Seventh award: to Martin Akguc - Georgetown University, Laura Steiner, Claudia Catalan, and Elizabeth Madrigal - Loyola Marymount University, Emily Press - New York University, Laura Wasser - Southern Illinois University at Carbondale.

Sixth award: to Christie M. Safin - Murray State University, Andreea Nicoara - Stanford University, Allison Pacelli - Union College, Lorna Renee Sanders - Western Illinois University.

Fifth award: to Mark Robert Moseley - University of Arizona, Donna J. Shepherd - Arkansas State University, Clayton T. Hester - Mississippi State University, James R. Jarrell III - Montclair State College.

Fourth award: to William Hudson and Margaret Norris - Boise State University, Guanghong Xu - Illinois Institute of Technology, Coleen Clemetson - Temple University, Mikhail G. Konikov - University of Maryland at College Park.

Third award: to Michelle L. Lanir - University of California at Los Angeles, Jodi C. Wright - State University of New York at Geneseo, Rebecca K. Moore - Eastern New Mexico University, Mikhail Krichman - University of Virginia.

Second award: to Julianne Stile - Allegheny College, Cassandra Burns - Memphis State University, James Anthony Nunez - University of California at Irvine , Juan Ramon Romero-Oliveras - University of Puerto Rico.

First award: to Robert Lane Bassett, Linie Yunwen Chang, and Kara Lee Lavender - Duke University, Thomas A. Shimkus - University of Scranton, Melissa Cockerill, Deborah Fagan, and Sherry Heis - Montana State University, Pamela Jo Chaney - Howard Payne University.

To Charles L. Epstein, University of Pennsylvania, and François Trèves, Rutgers University. Epstein is honored for his fundamental contributions to the theory of embeddability and stability of 3-dimensional Cauchy-Riemann (CR) structures. Trèves is honored for his many fundamental contributions to several complex variables and partial differential equations.

To Eric Bedford of Stony Brook University and Jean-Pierre Demailly of University of Grenoble-Alpes. Bedford is honored his many fundamental contributions to Several Complex Variables, Pluripotential Theory and Complex Dynamics. Demailly has long been recognized as a dominant figure in several complex variables and complex geometry.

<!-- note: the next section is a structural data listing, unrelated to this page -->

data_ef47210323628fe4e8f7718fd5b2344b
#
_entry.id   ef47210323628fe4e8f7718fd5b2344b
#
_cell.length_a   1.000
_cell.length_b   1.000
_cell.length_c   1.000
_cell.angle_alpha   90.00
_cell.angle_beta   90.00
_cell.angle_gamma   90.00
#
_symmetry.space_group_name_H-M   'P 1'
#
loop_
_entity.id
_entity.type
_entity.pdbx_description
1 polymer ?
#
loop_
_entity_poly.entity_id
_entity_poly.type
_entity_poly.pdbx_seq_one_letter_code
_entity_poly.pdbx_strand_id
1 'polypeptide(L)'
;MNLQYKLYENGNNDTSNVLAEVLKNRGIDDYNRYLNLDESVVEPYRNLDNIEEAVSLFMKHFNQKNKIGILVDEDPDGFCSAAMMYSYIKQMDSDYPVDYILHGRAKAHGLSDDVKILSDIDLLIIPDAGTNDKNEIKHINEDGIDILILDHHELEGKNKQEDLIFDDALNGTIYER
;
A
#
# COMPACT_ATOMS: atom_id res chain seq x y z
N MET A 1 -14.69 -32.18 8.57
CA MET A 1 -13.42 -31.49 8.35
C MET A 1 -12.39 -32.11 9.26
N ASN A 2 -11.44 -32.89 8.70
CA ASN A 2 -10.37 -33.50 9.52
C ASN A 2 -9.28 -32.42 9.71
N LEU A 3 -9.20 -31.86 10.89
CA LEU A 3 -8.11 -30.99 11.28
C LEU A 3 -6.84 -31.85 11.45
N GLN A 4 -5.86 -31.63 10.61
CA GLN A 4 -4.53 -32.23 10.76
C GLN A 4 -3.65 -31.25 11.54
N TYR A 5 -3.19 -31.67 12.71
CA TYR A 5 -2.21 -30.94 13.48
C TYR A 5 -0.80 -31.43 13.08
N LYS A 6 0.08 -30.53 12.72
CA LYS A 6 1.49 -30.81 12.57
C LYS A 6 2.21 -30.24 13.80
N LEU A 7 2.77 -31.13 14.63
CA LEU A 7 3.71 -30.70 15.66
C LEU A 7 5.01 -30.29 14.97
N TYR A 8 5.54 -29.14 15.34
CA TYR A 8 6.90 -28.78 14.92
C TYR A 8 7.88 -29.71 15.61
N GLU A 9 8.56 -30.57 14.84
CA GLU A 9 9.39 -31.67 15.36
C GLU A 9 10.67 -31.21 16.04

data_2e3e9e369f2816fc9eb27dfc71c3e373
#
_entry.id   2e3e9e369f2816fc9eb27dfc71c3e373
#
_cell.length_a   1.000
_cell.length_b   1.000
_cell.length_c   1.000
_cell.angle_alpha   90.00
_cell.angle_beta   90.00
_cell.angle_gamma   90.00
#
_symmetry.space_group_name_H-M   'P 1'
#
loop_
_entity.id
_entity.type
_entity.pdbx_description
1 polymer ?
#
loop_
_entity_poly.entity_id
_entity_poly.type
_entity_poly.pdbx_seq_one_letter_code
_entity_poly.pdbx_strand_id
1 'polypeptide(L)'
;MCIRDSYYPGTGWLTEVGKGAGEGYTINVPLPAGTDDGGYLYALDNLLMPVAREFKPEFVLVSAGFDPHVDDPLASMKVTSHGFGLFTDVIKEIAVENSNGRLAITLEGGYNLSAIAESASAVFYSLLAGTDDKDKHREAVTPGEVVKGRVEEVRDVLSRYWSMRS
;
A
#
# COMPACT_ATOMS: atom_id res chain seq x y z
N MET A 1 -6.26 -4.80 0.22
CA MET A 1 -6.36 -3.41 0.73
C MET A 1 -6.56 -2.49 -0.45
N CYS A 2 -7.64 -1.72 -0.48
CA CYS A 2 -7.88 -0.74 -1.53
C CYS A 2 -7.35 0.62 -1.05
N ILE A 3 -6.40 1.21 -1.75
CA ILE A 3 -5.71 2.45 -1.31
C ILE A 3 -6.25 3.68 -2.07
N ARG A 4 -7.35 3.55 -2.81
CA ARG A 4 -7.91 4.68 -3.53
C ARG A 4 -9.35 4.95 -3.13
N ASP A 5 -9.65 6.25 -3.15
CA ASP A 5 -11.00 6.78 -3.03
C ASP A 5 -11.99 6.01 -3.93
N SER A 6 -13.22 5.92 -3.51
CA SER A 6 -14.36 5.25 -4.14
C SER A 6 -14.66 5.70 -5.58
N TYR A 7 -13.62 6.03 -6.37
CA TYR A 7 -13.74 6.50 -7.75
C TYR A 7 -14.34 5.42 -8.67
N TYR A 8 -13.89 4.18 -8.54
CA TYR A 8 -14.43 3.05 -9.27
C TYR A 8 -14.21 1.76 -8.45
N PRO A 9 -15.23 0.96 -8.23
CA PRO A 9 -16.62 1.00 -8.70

To Takeo Ohsawa of Nagoya University and Sławomir Kołodziej of Jagiellonian University Ohsawa’s work has led to important advances in a wide variety of areas, including local structure of plurisubharmonic functions, invariance of plurigenera, multiplier ideal sheaves, and estimates for the Bergman kernel. Kołodziej is recognized for his seminal contributions to the complex Monge-Ampère equation and pluripotential theory, including necessary and sufficient conditions for the existence of bounded solutions, stability, and other sharp estimates.

To Xiaojun Huang and Steve Zelditch because they are leaders in geometric analysis, a focus of contemporary mathematical research. Their penetrating insights have solved long-standing problems and transformed subsequent work in the field.

To David S. Jerison (MIT) and John M. Lee (University of Washington) for their pioneering works on the CR Yamabe problem, which lead to finding canonical metrics in a given conformal class, for strictly pseudo-convex manifolds.

To Gennadi Henkin

To Ngaiming Mok and Duong H. Phong

To Alexander Nagel and Stephen Wainger

To Kengo Hirachi

To Elias M. Stein

To Joseph J. Kohn

To M. Salah Baouendi and Linda Preiss Rothschild

To László Lempert and Sidney Webster

To Masatake Kuranishi

To John P. D'Angelo

To David E. Barrett and Michael Christ

To Harold P. Boas and Emil J. Straube

To John Erik Fornaess

To Yum-Tong Siu

To Charles Fefferman

To Steven Bell and Ewa Ligocka

To David Catlin

Fifth Prize

Fourth Prize

Third Prize

Second Prize

First Prize

The Milestone Prize: to Woodrow W. Bledsoe

The Current Prize: to Robert S. Boyer and J Strother Moore

The Milestone Prize: to J. Alan Robinson

The Milestone Prize: to Hao Wang

The Current Prize: to Lawrence Wos and Steven Winker